New cabs are coming06 August 2020

A derogation to EU limits on HGV cab length should also reduce fuel consumption and improve safety

From 1 September, the first longer truck cabs meeting an official new EU derogation will be allowed to drive on Continental roads. The 80-90cm of cab length they permit could offer superior aerodynamics, enhanced driver vision and improved safety.

"European truck cabs have been shaped like bricks for the past 50 years. That’s set to change,” states James Nix, freight director at Transport & Environment, which campaigned for the introduction of the legislation.

Vehicle makers who choose the extra cab length, which is not mandatory, will have to sign up early to the EU’s coming raft of rules for cars, vans and trucks in the General Safety Regulation (2019/2144). That includes a number of measures including Direct Vision (widely enforced from 2028), cyclist detection and warning systems, driver drowsiness and attention warnings, TPMS and reversing cameras (all widely enforced from 2024). It remains uncertain, however, whether the UK will adopt the regulation once it leaves the EU.

But if it does not, UK operators may be at a disadvantage, says TRL head of biomechanics Phil Martin, as adopting aerodynamic cabs will reduce vehicle drag, and hence improve fuel consumption. Martin was involved in conducting cost-benefit research that evaluated a range of vehicle safety features, work that supported development of the regulation.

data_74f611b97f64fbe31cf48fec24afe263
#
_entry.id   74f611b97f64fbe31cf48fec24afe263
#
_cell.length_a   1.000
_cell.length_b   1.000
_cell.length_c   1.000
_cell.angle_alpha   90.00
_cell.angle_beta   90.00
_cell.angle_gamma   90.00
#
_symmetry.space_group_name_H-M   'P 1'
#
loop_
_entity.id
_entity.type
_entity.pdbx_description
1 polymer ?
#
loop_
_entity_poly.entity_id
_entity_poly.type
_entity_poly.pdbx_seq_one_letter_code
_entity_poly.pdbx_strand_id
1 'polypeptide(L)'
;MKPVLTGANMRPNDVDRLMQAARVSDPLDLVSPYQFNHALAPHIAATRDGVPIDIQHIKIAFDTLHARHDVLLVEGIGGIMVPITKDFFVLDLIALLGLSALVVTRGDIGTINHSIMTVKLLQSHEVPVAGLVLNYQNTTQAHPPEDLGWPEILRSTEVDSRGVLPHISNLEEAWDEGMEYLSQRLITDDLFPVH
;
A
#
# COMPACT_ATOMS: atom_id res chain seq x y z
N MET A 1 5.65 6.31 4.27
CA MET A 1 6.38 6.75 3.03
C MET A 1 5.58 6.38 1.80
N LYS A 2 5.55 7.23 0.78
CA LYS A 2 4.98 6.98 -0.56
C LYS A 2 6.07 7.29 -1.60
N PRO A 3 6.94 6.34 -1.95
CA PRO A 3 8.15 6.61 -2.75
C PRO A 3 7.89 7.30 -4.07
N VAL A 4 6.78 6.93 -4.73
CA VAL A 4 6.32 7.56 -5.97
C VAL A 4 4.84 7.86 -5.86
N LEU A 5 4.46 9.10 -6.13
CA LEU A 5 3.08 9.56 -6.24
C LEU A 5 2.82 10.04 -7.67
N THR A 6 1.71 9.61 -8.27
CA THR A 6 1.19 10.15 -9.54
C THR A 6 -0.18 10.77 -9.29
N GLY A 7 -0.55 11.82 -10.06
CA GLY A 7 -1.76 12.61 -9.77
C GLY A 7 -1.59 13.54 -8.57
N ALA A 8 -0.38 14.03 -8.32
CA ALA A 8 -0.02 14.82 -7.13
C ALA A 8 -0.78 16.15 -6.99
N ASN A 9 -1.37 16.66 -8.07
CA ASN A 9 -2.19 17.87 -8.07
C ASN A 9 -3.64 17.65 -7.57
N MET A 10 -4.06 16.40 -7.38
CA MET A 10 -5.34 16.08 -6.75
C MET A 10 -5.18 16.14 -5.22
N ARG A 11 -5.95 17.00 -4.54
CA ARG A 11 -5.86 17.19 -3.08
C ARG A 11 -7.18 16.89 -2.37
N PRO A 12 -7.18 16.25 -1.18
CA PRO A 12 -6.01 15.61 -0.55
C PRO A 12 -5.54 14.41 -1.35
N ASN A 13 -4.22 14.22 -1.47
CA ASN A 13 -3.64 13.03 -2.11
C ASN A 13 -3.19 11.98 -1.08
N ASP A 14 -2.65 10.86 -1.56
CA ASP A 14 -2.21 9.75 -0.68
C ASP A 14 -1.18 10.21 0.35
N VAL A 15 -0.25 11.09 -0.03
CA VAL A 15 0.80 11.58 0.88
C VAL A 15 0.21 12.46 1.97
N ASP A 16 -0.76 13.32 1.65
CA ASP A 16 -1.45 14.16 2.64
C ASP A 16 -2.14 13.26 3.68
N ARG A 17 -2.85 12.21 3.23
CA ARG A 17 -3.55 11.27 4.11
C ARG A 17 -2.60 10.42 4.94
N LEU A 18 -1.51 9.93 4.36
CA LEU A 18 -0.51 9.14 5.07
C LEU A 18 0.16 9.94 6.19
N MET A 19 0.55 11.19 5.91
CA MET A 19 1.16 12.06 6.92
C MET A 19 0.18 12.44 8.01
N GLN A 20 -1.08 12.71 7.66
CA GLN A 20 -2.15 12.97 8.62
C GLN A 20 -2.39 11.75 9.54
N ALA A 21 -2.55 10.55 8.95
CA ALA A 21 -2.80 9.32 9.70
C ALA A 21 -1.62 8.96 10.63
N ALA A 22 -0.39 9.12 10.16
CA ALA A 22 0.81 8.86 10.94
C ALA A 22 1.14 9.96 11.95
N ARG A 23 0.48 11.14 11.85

He says: “The length derogation is all about improving the aerodynamic design of the cab. The regulation ensures that this has the additional effect of improving driver comfort and the safety of vulnerable road users [VRUs].”

Two particular exterior design changes are regulated: rake, how much the cab leans back from the front edge in a vertical plane, and taper, which is the degree to which the vehicle’s sides merge toward a point in front. In case of a collision with a VRU, increasing the rake reduces the risk of head injury, as the vehicle is more likely to hit lower body features such as hips and torso, absorbing some of the impact energy. The increase in taper angle may also further deflect the VRU laterally away from the wheels, reducing run-over risk.

Because of increased rake and taper, VRUs will be located farther from the driver, reducing the forward blind spot.

In particular, the design envelope requires a rake of at least 3° from 1m to 2m high, and 20° of taper from the maximum width of the vehicle. Both of these changes have to be within 200mm of the front of the vehicle, according to Martin. That might allow a long-haul cab to be extended by up to about a metre at ground level, but overall length still depends on turning circle maximums.

William Dalrymple

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